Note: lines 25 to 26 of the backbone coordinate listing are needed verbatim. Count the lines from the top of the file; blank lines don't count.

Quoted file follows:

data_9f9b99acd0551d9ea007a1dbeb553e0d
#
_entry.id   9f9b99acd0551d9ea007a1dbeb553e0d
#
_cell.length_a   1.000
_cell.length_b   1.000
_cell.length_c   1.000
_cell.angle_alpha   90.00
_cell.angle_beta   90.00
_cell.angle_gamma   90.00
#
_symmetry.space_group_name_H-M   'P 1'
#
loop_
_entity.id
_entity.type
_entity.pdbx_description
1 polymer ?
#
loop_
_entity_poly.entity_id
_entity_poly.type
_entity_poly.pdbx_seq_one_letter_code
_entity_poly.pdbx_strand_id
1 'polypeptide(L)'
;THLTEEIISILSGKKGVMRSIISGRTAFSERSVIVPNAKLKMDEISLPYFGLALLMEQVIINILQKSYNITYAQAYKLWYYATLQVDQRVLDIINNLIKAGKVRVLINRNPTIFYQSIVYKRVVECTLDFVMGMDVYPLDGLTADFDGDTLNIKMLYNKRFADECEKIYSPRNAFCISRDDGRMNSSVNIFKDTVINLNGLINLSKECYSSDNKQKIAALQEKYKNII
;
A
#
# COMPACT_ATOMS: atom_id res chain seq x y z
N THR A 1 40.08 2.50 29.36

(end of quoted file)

1 'polypeptide(L)'
;THLTEEIISILSGKKGVMRSIISGRTAFSERSVIVPNAKLKMDEISLPYFGLALLMEQVIINILQKSYNITYAQAYKLWYYATLQVDQRVLDIINNLIKAGKVRVLINRNPTIFYQSIVYKRVVECTLDFVMGMDVYPLDGLTADFDGDTLNIKMLYNKRFADECEKIYSPRNAFCISRDDGRMNSSVNIFKDTVINLNGLINLSKECYSSDNKQKIAALQEKYKNII